Dallas is also running inyo capacity problems.

Peak Oil hits and they (plus many other US cities) are SOL.

Meanwhile Manila does the logical, low cost thing.  They order more vehicles and, at mionimal cost, expand their capacity by 50%.  Capacity need today and even more tomorrow.

In the case of Minneapolis, increasing capacity by 1/3rd would cost ~7% of the original cost to build.  Such a bargain ! And they need that capacity today, will need it more tomorrow !

Which society appears better run ?

http://www.farmfutures.com/ME2/dirmod.asp?sid=CD26BEDECA4A4946A1283CC7786AEB5A&nm=News&type= news&mod=News&mid=9A02E3B96F2A415ABC72CB5F516B4C10&tier=3&nid=024CBE3051F14952B5317C 4B2D230BE5

Robert is going to love this, from the Energy Bulletin.  It's not cost effective to make ethanol from sugar in the US, because of price supports for sugar.

Tech firms go mining for megawatts in Wash.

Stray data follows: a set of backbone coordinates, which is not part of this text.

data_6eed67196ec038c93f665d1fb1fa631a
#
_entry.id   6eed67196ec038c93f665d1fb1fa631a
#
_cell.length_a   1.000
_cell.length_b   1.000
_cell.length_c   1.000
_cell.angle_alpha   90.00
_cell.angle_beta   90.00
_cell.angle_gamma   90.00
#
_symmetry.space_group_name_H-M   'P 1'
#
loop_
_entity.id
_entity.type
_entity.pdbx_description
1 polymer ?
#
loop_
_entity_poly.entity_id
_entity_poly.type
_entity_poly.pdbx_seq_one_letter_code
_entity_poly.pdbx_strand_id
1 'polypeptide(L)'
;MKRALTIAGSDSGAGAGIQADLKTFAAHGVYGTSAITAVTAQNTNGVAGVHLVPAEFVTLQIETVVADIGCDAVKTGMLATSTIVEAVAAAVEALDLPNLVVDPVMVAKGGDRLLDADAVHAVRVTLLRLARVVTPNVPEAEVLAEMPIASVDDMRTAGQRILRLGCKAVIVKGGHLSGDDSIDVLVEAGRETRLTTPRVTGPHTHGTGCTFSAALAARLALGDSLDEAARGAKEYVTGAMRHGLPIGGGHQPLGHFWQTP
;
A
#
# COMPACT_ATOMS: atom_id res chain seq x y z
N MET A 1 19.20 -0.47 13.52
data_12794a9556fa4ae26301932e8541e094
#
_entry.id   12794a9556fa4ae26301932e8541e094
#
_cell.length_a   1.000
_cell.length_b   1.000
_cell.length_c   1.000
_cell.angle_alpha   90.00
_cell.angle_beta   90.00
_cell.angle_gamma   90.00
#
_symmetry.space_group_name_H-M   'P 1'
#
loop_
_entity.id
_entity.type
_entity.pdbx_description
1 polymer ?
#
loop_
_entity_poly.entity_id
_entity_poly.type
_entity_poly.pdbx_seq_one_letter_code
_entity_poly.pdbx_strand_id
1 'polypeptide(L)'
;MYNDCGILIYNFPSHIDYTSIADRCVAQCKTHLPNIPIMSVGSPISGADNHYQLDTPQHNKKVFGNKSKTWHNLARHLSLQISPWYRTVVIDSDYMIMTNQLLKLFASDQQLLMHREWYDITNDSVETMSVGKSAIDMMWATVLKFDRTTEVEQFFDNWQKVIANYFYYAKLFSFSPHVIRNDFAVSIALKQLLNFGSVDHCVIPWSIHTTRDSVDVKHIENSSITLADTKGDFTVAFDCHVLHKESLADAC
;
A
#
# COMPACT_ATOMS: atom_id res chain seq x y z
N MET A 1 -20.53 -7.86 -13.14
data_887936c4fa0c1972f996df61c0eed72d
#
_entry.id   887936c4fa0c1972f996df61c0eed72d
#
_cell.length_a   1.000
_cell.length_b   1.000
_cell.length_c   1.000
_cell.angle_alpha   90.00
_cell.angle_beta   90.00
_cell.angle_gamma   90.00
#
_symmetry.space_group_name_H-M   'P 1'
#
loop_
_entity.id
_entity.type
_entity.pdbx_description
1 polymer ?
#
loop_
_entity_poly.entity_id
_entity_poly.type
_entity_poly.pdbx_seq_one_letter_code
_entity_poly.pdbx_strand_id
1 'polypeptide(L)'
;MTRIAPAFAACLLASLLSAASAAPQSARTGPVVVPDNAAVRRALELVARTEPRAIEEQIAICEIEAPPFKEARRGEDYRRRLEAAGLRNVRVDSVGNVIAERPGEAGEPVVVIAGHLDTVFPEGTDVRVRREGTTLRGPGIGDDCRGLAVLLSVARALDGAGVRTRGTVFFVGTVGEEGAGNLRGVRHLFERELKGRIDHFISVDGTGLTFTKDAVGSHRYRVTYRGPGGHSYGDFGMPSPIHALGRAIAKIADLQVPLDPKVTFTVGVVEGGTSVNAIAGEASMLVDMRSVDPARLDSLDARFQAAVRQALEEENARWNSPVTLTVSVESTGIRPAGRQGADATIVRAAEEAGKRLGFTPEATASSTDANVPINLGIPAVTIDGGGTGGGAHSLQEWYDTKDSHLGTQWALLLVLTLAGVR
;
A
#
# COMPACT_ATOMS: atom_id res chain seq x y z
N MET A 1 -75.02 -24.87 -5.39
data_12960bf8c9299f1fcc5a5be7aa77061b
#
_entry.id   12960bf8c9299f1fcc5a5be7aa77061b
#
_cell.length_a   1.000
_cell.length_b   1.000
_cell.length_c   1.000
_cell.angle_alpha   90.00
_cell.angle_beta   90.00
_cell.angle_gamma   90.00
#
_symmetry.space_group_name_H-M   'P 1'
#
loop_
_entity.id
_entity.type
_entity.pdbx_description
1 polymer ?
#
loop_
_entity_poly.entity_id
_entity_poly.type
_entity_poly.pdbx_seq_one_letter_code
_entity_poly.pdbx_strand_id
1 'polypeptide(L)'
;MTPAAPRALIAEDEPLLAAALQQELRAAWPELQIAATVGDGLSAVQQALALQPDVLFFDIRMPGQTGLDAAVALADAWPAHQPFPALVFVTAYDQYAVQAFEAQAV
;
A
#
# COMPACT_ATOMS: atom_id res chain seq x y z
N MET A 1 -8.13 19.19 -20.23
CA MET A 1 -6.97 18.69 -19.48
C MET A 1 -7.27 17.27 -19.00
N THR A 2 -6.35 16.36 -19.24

QUINCY, Wash. - Microsoft is pouring concrete in a bean field on the west end of town. Yahoo is digging up a field of alfalfa out on the east end. Google, which declines to comment, is said to be sniffing around for its own field of dreams here in the semi-desert outback of eastern Washington.

This small farm town, population 5,300, has become the Klondike of the wildly competitive Internet era. The gold in Quincy is electricity, which technology heavyweights need to operate ever-larger data centers as they fight for world domination.

Their data centers -- air-conditioned warehouses filled with thousands upon thousands of computer servers that talk to Internet users around the globe -- are extraordinary power hogs. Microsoft says electricity consumption at its data centers doubled over the past four years and will triple over the next five.

The electricity is hydroelectric, from the Columbia River.

Oh, and the reason they suddenly have electricity to burn is that they are no longer required to sell cheap power to Seattle, etc.  IOW, residential power rates are going up.
Hot off the press. AP that is.
Short Wheat Harvest could drive up Prices!


Hope you are all getting ready to tighten up your belts and open your wallets wider for food!